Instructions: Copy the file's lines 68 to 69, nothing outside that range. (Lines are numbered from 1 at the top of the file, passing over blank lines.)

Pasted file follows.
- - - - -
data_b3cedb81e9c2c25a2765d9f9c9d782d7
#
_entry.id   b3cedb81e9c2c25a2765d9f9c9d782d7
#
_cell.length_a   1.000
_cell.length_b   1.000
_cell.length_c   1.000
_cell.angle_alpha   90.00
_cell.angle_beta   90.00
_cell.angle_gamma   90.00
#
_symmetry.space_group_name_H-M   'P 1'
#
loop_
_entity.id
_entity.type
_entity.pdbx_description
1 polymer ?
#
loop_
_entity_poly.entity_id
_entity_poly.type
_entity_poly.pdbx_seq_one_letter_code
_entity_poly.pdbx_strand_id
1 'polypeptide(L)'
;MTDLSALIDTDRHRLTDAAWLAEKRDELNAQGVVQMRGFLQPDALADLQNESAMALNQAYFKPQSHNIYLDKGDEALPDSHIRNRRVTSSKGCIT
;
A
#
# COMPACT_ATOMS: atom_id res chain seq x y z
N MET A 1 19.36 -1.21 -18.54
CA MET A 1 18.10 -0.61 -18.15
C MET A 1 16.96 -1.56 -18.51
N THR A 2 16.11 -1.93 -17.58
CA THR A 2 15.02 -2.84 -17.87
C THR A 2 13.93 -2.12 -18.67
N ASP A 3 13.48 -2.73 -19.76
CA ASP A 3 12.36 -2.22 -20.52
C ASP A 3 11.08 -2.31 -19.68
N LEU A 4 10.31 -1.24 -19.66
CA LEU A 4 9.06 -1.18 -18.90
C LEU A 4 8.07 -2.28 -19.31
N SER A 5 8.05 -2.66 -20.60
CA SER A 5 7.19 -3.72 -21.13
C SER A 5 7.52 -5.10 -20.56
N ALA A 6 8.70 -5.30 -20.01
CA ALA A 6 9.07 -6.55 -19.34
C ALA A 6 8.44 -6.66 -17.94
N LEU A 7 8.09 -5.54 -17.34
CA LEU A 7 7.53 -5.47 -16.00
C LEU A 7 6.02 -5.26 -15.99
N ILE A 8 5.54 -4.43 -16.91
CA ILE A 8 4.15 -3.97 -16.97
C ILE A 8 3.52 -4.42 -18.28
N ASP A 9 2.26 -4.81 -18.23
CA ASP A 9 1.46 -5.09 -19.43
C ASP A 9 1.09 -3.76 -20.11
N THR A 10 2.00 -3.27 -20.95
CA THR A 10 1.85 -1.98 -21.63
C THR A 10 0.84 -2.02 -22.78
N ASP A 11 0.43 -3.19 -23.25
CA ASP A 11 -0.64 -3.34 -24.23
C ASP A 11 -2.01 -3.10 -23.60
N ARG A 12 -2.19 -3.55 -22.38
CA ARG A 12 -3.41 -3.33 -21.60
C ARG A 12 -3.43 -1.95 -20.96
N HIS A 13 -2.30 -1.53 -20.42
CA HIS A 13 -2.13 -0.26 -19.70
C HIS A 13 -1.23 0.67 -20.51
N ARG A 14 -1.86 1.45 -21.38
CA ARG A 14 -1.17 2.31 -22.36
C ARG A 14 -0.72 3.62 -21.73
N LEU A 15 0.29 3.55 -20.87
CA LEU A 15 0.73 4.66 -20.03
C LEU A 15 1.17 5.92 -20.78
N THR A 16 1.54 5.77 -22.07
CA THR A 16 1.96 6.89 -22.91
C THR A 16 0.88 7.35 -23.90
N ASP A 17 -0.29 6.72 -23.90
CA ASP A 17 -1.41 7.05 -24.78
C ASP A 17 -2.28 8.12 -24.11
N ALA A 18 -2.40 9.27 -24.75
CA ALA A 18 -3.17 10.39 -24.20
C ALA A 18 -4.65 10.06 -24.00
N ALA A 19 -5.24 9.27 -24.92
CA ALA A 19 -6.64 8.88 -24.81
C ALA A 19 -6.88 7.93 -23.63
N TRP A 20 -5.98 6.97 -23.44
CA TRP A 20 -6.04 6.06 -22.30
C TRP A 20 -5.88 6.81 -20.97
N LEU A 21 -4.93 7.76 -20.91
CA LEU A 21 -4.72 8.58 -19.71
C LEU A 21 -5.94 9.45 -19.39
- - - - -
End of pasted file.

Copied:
CA HIS A 13 -2.13 -0.26 -19.70
C HIS A 13 -1.23 0.67 -20.51